Advocates for legalizing pot use 'soft sell' in TV spot

Advocates for legalizing pot use 'soft sell' in TV spot »Play Video
This image was made from a television ad that is scheduled to air in Washington beginning this week.

VANCOUVER, Wash. - The first pro-marijuana TV ad for Washington's fall election starts airing this week in Washington, and the commercial tries a soft-sell approach.

The ad debuts Wednesday at two Seattle TV stations and a cable channel. It never tells voters to support Initiative 502, it never asks them to agree that pot should be legal, it just says let's talk about it.

"I don't like it personally, but it's time for a conversation about legalizing marijuana," Kate Pippinger, the woman in the ad says to the camera.

Casually holding her coffee, Pippinger, identified as a Washington mom, may not like marijuana, but she sure wants to talk about regulating the drug.

"We could tax it to fund schools and health care. Free up police to go after violent crime instead. And we would control the money, not the gangs," she says.

The ad from New Approach Washington targets voters like Christina Cooley.

"I honestly don't pay any attention to the ads," the mother of two from La Center said.

Cooley was watching her son's Pop Warner football practice when a KATU News reporter showed her the commercial on his laptop.

"That was pretty good. It actually made me – I did think about it. ... Right off the bat (the woman in the ad) says she didn't agree with it," Cooley said after watching the ad.

She said she worries marijuana is more likely to reach her kids if it's legal, but she said the ad spoke to her.

"It was a good ad, and it made me think, but still, as a mom with two kids in public schools, I'm going to have to think really hard," she said.

The ad wasn't as successful at swaying parents firmly opposed to the drug.

"It would just send the wrong message to future generations. It would be something I would vote against," said Vancouver resident Mark Sipes.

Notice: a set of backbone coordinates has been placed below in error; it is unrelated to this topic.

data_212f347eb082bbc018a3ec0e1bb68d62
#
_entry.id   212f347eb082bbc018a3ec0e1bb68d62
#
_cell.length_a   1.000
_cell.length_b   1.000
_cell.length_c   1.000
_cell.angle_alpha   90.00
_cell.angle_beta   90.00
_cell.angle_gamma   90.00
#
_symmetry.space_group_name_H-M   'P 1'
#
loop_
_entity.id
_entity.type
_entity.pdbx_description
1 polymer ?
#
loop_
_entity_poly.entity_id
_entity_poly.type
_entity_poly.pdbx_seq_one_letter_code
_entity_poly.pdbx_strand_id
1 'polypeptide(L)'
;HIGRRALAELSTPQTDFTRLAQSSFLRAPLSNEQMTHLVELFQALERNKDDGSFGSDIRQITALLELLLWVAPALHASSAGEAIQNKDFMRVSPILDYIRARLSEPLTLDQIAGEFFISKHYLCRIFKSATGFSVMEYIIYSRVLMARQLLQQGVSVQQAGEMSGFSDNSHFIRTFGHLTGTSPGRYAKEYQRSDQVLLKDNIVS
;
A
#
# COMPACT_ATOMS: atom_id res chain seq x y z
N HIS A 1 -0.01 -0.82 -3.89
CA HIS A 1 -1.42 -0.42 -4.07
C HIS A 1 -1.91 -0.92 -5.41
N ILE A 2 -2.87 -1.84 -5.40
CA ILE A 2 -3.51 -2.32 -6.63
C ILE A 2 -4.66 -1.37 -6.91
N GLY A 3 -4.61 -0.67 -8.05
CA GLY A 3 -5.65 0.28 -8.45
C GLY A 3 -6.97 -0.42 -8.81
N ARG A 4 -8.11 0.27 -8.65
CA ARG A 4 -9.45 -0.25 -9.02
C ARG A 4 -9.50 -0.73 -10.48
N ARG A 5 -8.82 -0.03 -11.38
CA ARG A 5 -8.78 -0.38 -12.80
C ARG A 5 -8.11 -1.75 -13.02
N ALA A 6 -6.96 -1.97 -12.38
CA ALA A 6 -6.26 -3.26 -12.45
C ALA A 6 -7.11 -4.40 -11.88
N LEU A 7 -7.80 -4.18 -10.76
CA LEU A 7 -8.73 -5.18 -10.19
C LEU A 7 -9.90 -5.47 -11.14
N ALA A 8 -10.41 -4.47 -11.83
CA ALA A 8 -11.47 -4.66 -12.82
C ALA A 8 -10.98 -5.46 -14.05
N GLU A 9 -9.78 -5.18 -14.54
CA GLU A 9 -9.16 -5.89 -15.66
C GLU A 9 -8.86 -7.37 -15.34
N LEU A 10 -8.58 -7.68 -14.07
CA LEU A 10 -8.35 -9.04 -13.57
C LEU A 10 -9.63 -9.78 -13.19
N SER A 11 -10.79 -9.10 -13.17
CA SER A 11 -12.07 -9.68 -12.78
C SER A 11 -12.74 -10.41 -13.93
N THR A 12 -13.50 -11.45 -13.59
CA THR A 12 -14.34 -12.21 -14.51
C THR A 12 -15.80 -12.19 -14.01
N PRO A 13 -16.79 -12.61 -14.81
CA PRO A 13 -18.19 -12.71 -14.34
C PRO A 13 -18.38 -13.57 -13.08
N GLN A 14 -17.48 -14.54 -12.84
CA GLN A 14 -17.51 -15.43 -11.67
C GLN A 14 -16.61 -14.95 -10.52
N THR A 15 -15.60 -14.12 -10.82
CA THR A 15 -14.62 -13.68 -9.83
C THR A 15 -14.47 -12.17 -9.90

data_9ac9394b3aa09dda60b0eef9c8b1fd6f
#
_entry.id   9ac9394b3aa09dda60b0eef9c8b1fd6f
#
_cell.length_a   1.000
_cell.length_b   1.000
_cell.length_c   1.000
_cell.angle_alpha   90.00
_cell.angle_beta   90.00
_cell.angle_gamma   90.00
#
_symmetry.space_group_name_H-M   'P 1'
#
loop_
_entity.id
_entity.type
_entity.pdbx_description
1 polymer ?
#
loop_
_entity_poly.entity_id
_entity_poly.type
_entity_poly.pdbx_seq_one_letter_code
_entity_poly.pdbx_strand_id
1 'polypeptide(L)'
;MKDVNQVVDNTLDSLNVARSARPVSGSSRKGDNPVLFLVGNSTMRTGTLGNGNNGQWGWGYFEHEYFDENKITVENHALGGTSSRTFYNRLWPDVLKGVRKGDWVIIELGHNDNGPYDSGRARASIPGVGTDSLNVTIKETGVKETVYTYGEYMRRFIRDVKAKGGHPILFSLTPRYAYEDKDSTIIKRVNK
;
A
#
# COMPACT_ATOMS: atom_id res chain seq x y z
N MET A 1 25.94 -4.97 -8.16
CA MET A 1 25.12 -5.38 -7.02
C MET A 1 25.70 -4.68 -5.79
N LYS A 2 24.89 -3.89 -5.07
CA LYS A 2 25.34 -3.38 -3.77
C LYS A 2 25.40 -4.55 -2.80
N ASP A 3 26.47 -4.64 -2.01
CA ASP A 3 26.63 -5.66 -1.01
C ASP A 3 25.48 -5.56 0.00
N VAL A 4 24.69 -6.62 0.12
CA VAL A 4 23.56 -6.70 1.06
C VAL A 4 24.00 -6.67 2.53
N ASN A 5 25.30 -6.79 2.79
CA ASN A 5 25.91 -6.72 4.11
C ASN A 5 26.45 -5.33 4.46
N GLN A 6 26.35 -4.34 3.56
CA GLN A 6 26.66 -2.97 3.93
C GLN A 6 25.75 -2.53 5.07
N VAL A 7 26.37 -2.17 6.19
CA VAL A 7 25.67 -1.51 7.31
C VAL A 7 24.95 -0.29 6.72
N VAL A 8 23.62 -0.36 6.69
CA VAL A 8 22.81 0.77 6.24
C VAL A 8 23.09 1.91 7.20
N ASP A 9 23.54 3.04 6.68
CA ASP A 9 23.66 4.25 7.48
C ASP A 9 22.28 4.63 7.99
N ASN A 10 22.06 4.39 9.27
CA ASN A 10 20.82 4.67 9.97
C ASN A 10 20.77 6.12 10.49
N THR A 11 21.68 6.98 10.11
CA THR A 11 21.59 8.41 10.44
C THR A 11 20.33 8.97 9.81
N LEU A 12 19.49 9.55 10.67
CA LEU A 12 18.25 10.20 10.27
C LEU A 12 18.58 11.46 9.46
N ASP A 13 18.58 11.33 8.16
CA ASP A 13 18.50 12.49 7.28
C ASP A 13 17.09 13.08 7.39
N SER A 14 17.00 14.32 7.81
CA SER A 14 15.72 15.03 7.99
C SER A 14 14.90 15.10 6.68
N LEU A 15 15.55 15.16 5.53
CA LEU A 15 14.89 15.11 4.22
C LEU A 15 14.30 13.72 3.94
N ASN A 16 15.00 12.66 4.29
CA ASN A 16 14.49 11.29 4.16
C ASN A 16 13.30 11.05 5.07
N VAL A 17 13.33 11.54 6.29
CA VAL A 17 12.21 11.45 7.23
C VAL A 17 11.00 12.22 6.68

"I'm too strong against not legalizing it. (It) doesn't work for me,” said Diana Cooper.

But the ad did work on Shannon Giessler who is a mother of two young boys in Vancouver. She said she likes the idea of taxes going to her children's schools.

"Whether it's legal or not people are going to do it so you might as well legalize it, I think, and use the money for good things," she said.

Giessler dismissed the idea that more kids will use the drug even though opponents warn that's exactly what will happen if legalization leads to lower prices.

"The more you have something available the more it's likely to fall in the hands – all you have to do is look at alcohol and see how quickly that falls in the hands of teens," said Tom Parker, a spokesman with Lines for Life.

New Approach Washington is spending $1 million to keep ad the running in the Seattle area for three weeks. It doesn't plan to air ads in the Vancouver area until late September or October.

Supporters of Measure 80, the Oregon Cannabis Tax Act, say they have no immediate plans to start running ads, but that could change in mid-September as voters begin to pay more attention to the fall election.

Meanwhile, they are fundraising to pay for ads and other campaign efforts.

Watch the ad: